A solar investment that actually puts cash in your pocket
Investing in solar has been a challenge in recent years. Even though the industry as a whole has been growing at a staggering pace, few publicly traded companies have been able to turn that into profits and cash generation for shareholders. One investment that is bucking this trend is yieldcos. These entities are set up to own and operate completed solar projects that have long-term electricity contracts in place. With the facilities completed, there is little in terms of development and capital spending, which allows the yieldco to pay out decent dividends to investors.
Looking for a decent yieldco investment is much like choosing a pipeline company. You want stable cash flows that more than support the payout, a reasonable balance sheet, and a management team that will be a decent steward of shareholder interest. One yieldco that looks promising in this regard is 8point3 Energy Partners.
I'll admit that, today, it's a little hard to feel 100% confident in the company because it has only been a public entity for a little more than a year and it doesn't have a whole lot of financial history to evaluate. There is also the fact that the initial results so far have been obscured by some early deals between it and its parent companies First Solar and SunPower. However, there are some promising signs. The first is that the two parent entities are some of the better operators in the solar space that have maintained more financial discipline than most others in the industry, and its most recent financial statements show rapidly growing cash from operations that more than adequately supports its current payout.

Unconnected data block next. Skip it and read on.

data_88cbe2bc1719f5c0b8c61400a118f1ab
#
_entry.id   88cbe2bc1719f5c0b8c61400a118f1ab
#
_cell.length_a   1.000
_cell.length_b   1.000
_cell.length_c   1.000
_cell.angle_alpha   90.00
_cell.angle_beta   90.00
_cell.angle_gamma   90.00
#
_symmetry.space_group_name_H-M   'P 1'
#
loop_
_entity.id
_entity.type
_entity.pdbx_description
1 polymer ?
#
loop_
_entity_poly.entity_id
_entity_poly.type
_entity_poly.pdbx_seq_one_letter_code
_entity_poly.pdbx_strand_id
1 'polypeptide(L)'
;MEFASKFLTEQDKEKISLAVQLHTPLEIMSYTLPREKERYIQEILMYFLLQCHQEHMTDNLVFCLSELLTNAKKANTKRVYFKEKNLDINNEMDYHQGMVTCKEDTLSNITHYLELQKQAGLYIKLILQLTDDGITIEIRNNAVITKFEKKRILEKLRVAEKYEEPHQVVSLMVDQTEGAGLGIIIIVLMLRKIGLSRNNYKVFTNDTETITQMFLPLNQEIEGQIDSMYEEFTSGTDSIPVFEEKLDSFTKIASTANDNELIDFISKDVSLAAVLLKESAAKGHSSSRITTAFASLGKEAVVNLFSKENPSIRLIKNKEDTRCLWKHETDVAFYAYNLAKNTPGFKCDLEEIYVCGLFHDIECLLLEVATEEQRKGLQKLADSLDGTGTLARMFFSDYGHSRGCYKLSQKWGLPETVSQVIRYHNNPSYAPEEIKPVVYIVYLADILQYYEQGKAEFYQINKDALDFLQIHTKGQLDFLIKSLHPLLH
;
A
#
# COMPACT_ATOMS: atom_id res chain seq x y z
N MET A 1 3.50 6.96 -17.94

Maybe it's worth waiting to see how the company funds its growth in the coming quarters and that it doesn't become overly reliant on debt to fuel its growth, but the signs so far are promising, and a 6.2% yield today looks pretty attractive.
Young, but promising